The Washington Post suspended one of its reporters, Felicia Sonmez, after she posted tweets about Kobe Bryant in the hours after his death.
Amid the flood of public tributes on Twitter to the retired Los Angeles Lakers star who died in a helicopter crash on Sunday at age 41, Ms. Sonmez posted a link to a 2016 Daily Beast article that detailed allegations made against him in 2003.
Mr. Bryant was arrested after a complaint by a hotel employee in Colorado. A charge of felony sexual assault was later dropped and Mr. Bryant settled with his accuser out of court, saying in an apology that he believed the encounter with the woman was “consensual.”
Ms. Sonmez’s tweet on Sunday, which stood out in the general outpouring of appreciation for Mr. Bryant that made him a trending topic on social media into the next day, drew a swift backlash. She followed up with a post about the negative responses she had received.
“Well, THAT was eye-opening,” she wrote. “To the 10,000 people (literally) who have commented and emailed me with abuse and death threats, please take a moment and read the story — which was written (more than three) years ago, and not by me.”
Ms. Sonmez also posted what appeared to be a screenshot of an email she had received that used offensive language, called her a lewd name and displayed the sender’s full name.
Her tweets on the matter have been deleted, but not before they were captured in screen shots by other journalists.
The Post confirmed the suspension on Monday. “National political reporter Felicia Sonmez was placed on administrative leave while The Post reviews whether tweets about the death of Kobe Bryant violated The Post newsroom’s social media policy,” Tracy Grant, the managing editor of The Washington Post, said in a statement. “The tweets displayed poor judgment that undermined the work of her colleagues.”
Ms. Sonmez did not reply to requests for comment.
The debate over when it is appropriate to note the flaws and mistakes of prominent people in the immediate aftermath of their deaths is common on social media. The reaction against Ms. Sonmez’s tweets seemed fueled by how the #MeToo movement has complicated the legacies of artists, actors, athletes and other popular figures who have been accused of sexual misconduct.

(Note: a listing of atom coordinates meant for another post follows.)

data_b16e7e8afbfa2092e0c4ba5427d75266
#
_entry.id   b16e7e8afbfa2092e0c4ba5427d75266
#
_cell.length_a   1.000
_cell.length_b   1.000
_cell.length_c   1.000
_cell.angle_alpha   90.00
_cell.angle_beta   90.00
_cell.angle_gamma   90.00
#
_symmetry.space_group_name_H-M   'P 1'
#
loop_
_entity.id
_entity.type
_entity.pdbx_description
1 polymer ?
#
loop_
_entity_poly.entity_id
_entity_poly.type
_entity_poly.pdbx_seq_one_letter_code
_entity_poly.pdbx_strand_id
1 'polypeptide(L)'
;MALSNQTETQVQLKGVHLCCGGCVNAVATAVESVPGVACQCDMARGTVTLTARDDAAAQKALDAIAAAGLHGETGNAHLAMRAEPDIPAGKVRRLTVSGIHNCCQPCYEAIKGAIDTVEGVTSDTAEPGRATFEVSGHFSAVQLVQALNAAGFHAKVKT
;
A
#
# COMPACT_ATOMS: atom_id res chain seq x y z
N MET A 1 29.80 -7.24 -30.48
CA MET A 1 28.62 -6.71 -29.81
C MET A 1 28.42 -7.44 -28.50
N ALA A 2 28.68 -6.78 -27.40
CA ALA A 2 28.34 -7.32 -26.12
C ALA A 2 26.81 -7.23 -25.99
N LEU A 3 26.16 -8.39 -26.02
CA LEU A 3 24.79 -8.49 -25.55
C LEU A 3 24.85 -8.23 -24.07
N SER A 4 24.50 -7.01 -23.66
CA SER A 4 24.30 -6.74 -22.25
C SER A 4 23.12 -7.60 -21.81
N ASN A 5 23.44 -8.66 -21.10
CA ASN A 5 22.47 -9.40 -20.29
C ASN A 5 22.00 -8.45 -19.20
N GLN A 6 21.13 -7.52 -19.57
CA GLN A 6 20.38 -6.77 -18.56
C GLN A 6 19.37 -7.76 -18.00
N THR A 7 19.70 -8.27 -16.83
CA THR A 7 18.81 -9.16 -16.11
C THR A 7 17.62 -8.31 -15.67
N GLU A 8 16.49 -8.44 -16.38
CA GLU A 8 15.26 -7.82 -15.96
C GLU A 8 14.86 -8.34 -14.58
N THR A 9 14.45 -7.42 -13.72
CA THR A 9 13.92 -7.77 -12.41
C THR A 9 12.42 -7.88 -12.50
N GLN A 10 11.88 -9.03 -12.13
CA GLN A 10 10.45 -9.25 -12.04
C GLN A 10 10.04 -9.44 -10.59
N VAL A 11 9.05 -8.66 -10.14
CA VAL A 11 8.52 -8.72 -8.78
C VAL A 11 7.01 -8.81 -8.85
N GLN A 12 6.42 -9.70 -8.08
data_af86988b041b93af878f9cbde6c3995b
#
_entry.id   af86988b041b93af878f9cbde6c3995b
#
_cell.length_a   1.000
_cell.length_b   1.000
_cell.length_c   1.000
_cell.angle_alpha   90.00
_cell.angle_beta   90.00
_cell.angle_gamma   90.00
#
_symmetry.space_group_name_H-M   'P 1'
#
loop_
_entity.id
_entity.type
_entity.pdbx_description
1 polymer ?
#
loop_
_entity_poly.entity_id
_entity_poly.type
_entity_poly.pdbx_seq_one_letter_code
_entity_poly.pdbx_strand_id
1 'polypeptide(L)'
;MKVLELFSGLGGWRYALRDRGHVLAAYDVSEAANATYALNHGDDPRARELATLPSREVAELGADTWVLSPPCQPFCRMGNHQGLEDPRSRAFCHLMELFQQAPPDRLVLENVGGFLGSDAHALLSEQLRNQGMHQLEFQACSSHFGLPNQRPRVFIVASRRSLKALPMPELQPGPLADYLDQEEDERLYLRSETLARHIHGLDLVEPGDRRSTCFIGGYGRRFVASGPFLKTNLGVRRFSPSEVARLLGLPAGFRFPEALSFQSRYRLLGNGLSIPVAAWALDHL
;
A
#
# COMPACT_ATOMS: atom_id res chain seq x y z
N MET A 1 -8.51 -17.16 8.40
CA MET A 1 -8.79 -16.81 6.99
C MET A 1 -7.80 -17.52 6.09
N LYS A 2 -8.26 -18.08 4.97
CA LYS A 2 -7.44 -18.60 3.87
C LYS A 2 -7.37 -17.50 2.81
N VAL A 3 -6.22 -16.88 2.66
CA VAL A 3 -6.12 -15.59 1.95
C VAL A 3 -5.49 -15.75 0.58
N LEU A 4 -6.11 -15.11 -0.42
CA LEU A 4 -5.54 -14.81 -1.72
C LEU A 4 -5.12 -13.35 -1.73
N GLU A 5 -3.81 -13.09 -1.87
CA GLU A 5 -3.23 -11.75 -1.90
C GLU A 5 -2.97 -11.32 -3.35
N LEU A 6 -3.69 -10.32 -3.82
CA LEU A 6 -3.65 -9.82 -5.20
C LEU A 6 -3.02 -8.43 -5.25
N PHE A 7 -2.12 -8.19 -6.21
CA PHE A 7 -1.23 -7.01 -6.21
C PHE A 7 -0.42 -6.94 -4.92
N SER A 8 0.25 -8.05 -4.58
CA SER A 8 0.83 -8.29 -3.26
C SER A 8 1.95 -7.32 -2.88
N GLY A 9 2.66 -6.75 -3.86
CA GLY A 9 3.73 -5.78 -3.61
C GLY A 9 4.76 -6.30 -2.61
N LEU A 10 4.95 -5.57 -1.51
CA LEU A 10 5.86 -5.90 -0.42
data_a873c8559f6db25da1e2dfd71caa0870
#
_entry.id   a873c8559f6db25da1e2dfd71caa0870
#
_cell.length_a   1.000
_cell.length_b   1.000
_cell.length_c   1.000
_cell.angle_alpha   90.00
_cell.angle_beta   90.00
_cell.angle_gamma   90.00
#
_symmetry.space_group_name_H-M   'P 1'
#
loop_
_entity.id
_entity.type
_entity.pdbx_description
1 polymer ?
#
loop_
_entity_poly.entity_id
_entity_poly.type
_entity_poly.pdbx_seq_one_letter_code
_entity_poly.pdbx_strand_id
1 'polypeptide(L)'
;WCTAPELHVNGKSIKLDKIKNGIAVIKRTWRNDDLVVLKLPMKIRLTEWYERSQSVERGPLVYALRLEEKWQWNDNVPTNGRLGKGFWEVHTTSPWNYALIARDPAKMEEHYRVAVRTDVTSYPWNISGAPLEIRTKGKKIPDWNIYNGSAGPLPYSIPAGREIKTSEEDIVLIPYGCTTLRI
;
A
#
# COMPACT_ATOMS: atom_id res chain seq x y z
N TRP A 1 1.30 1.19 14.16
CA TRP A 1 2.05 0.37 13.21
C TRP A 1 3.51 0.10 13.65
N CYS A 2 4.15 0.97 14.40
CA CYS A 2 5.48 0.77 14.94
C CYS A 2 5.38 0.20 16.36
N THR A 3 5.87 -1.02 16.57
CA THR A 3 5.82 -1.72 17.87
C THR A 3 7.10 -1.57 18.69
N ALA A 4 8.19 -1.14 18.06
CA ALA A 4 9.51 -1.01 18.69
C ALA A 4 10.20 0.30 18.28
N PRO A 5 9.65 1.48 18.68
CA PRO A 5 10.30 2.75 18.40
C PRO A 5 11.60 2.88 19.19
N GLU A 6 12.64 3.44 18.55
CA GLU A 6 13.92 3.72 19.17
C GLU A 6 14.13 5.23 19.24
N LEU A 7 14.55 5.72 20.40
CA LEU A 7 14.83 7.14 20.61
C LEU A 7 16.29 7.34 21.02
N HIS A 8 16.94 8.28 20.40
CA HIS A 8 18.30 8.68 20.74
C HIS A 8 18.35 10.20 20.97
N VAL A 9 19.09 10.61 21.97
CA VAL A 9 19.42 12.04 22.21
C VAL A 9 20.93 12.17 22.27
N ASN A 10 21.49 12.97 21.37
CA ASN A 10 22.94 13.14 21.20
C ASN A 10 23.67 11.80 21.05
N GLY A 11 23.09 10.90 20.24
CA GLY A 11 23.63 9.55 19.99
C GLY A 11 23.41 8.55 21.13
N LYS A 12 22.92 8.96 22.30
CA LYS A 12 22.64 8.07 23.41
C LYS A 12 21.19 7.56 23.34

Mr. Bryant reached a settlement with his accuser in 2005, more than a decade before powerful men including the Hollywood mogul Harvey Weinstein, the CBS anchor Charlie Rose and the CBS Corporation chief executive Leslie Moonves left their posts or were ousted from their roles after allegations were made against them.
The terms of the settlement between the N.B.A. star and his accuser were undisclosed. “Although I truly believe this encounter between us was consensual, I recognize now that she did not and does not view this incident the same way I did,” Mr. Bryant said in a statement at the time. “After months of reviewing discovery, listening to her attorney, and even her testimony in person, I now understand how she feels that she did not consent to this encounter.”
Mr. Bryant’s 20-year career with the Los Angeles Lakers, which started when he was 18, was uninterrupted. He won the league’s Most Valuable Player Award and led the team to five championships. He also won two Olympic gold medals.
Mr. Bryant and his 13-year-old daughter, Gianna, were among nine people killed in the helicopter crash near Calabasas, Calif. The other victims included John Altobelli, a longtime baseball coach at Orange Coast College, a junior college in Costa Mesa. Calif., as well as Mr. Altobelli’s wife, Keri, and his daughter, Alyssa, university officials said.
Ms. Sonmez was one of two women who accused Jonathan Kaiman, a Beijing bureau chief of The Los Angeles Times, of sexual misconduct. After The Los Angeles Times conducted an investigation in 2018, Mr. Kaiman resigned. Random House also canceled a book it had commissioned from him, citing a morals clause.
The journalist Emily Yoffe wrote an article last year on the accusations against Mr. Kaiman and their repercussions for Reason, a magazine published by the Reason Foundation, a libertarian think tank. The article was sympathetic to his plight and concluded, “When an accusation is lodged, we must respond with fairness, not frenzy.” Ms. Sonmez criticized the article for what she described as its omissions and “basic” factual errors. Reason updated the article and appended a note at the end of it to address what it called “three minor matters of fact.”
After Caitlin Flanagan, a writer for The Atlantic, said she was skeptical of Ms. Sonmez and her allegations against Mr. Kaiman during an interview on NPR, Ms. Sonmez pushed back publicly, likening her comments to those from “internet trolls.”
Kitty Bennett contributed research.
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